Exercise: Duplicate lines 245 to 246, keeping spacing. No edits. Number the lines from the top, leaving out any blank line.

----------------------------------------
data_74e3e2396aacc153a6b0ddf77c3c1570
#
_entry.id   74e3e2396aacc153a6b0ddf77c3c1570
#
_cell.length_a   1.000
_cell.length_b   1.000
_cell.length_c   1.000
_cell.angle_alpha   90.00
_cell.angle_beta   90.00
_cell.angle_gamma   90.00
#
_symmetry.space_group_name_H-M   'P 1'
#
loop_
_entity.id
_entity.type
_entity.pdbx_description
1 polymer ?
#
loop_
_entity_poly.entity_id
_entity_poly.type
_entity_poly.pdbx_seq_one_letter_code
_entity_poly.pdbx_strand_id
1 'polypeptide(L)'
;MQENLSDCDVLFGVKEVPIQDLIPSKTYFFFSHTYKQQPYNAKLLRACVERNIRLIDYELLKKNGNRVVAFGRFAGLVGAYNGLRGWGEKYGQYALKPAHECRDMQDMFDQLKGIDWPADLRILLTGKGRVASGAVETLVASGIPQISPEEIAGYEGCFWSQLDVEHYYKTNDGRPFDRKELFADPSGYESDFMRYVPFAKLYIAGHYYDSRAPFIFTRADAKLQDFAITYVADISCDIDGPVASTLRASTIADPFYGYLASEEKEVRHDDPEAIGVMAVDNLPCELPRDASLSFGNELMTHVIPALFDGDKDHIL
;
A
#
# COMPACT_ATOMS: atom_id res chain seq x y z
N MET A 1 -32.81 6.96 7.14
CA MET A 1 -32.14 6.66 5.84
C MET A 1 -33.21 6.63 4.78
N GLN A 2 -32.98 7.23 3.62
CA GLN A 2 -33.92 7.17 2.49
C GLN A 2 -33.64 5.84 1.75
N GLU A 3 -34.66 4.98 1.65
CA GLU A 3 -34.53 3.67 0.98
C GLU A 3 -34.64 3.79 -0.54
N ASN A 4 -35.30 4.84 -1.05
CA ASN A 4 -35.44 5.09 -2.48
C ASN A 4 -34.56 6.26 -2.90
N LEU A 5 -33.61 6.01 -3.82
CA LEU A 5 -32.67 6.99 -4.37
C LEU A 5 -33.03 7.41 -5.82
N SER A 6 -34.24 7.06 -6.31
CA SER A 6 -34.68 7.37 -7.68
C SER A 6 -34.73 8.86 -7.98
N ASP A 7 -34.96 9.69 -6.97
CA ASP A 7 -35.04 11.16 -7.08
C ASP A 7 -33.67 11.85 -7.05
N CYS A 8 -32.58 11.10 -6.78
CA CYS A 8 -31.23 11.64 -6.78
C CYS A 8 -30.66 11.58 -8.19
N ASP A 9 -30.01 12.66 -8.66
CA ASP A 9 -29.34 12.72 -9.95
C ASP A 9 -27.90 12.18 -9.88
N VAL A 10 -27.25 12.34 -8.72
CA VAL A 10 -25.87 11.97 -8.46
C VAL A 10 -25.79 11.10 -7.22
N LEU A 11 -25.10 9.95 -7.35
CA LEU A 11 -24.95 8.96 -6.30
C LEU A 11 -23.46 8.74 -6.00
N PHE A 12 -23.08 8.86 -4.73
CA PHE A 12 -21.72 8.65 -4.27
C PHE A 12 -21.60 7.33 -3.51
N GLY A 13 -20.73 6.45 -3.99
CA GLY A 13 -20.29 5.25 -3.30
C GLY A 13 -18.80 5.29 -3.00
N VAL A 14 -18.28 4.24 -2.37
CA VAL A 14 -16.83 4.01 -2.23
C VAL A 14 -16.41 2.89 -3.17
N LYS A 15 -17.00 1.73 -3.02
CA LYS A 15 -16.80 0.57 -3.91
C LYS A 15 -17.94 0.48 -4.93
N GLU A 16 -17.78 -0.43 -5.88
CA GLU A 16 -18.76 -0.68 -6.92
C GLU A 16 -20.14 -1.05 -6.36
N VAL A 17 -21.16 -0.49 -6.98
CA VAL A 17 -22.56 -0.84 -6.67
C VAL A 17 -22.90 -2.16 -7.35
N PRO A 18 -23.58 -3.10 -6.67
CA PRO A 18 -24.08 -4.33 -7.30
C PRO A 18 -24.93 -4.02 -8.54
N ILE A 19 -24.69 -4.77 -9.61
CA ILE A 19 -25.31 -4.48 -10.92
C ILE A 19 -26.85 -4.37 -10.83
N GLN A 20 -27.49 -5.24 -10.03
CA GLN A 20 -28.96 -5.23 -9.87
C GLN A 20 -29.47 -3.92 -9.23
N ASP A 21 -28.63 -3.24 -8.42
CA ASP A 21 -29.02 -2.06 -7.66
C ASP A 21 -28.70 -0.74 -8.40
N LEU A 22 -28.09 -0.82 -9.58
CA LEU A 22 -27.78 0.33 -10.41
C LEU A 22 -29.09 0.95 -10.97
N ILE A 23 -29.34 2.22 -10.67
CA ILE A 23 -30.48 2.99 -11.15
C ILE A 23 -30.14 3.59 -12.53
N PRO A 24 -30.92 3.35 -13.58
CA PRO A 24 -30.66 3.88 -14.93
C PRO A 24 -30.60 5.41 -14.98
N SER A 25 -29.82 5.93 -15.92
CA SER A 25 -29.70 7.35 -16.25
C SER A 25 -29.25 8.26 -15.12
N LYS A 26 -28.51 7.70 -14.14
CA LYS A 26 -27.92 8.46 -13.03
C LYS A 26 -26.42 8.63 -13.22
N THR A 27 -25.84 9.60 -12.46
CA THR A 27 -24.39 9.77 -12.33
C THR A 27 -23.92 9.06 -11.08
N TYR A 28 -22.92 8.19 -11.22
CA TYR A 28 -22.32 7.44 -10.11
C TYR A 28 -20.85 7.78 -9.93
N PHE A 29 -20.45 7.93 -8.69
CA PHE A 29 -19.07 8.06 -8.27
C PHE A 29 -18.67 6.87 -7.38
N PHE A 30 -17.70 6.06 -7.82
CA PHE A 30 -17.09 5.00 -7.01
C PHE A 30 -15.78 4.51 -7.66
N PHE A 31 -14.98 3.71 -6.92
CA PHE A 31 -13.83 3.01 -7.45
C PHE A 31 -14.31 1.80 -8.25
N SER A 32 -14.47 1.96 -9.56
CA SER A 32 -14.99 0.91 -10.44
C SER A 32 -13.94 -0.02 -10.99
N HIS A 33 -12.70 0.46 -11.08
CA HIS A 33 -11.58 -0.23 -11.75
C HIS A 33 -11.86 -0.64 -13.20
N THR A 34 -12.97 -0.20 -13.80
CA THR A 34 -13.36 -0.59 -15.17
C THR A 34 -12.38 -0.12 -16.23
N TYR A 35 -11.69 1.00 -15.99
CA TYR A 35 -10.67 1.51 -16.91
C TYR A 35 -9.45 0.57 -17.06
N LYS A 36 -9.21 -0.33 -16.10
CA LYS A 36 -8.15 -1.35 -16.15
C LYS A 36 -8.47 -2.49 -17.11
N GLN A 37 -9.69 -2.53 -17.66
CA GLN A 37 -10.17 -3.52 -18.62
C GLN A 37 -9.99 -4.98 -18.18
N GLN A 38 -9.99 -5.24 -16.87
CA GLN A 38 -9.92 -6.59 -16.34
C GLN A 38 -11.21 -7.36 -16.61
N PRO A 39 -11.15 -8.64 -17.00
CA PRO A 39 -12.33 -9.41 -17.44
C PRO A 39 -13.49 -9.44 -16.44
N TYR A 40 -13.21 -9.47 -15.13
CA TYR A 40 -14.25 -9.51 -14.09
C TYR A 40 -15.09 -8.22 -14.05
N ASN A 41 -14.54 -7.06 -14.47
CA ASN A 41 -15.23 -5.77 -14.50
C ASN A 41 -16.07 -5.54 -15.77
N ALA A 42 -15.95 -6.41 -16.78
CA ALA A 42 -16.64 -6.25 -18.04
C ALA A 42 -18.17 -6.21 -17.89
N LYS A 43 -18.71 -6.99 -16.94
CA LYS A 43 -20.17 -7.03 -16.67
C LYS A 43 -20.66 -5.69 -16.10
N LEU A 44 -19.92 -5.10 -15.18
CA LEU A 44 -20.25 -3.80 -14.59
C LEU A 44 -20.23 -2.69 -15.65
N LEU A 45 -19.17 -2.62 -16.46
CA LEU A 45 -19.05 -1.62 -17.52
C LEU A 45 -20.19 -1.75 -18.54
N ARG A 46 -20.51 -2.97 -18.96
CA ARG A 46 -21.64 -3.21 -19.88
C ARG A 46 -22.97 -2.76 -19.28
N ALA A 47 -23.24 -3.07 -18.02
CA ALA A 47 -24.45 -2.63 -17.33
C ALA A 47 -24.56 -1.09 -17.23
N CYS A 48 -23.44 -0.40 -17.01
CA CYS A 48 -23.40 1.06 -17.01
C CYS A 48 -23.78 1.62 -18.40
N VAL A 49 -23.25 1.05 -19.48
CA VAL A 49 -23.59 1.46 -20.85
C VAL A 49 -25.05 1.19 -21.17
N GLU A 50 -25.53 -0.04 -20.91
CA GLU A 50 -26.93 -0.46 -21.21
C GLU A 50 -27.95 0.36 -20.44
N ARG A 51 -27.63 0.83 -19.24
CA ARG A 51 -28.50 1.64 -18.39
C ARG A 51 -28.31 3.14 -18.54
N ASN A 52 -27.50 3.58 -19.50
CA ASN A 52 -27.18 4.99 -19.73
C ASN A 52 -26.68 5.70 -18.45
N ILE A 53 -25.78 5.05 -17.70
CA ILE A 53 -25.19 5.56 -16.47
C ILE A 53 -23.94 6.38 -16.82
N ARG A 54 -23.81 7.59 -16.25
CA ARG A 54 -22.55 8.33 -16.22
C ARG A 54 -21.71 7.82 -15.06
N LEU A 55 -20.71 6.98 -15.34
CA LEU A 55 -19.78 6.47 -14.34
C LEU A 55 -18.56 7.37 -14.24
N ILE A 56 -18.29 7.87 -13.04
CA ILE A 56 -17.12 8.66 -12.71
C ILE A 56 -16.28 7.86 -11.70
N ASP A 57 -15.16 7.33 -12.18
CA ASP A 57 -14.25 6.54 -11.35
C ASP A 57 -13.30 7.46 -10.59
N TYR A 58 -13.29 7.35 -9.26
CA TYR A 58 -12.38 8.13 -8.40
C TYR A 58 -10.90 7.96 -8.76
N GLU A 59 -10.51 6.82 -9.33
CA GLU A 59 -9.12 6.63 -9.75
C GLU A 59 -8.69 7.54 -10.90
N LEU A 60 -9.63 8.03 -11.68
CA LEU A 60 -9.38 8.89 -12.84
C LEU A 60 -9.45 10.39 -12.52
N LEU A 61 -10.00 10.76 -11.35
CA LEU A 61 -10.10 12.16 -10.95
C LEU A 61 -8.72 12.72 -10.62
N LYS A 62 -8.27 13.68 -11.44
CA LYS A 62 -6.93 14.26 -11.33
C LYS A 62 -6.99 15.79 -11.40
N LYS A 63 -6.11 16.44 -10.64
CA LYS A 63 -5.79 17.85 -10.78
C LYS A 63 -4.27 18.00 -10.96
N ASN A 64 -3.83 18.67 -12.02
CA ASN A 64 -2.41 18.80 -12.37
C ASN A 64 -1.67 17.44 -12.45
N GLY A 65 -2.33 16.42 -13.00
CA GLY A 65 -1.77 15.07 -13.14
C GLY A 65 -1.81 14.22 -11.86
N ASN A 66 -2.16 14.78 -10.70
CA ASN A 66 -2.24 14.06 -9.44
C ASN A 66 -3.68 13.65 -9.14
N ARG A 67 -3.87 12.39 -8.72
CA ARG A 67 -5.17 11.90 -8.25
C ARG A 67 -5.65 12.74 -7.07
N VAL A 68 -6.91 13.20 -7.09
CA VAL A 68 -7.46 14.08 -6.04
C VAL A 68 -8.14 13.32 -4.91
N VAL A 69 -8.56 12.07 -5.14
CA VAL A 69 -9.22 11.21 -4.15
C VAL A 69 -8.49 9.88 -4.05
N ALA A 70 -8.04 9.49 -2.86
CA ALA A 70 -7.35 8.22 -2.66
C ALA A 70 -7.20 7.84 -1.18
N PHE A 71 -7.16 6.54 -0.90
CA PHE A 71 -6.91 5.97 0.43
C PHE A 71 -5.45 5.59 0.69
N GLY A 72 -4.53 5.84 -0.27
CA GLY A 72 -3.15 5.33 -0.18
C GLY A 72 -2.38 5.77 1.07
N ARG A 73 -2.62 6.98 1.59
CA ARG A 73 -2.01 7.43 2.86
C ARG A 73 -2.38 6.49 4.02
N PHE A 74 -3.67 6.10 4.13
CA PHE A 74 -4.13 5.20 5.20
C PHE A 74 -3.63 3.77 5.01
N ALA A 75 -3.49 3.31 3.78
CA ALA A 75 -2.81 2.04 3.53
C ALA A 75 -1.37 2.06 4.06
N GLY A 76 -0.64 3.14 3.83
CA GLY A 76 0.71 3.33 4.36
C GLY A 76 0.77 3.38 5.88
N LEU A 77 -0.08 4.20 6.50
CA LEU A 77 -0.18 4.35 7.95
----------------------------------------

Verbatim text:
CA GLY A 72 -3.15 5.33 -0.18
C GLY A 72 -2.38 5.77 1.07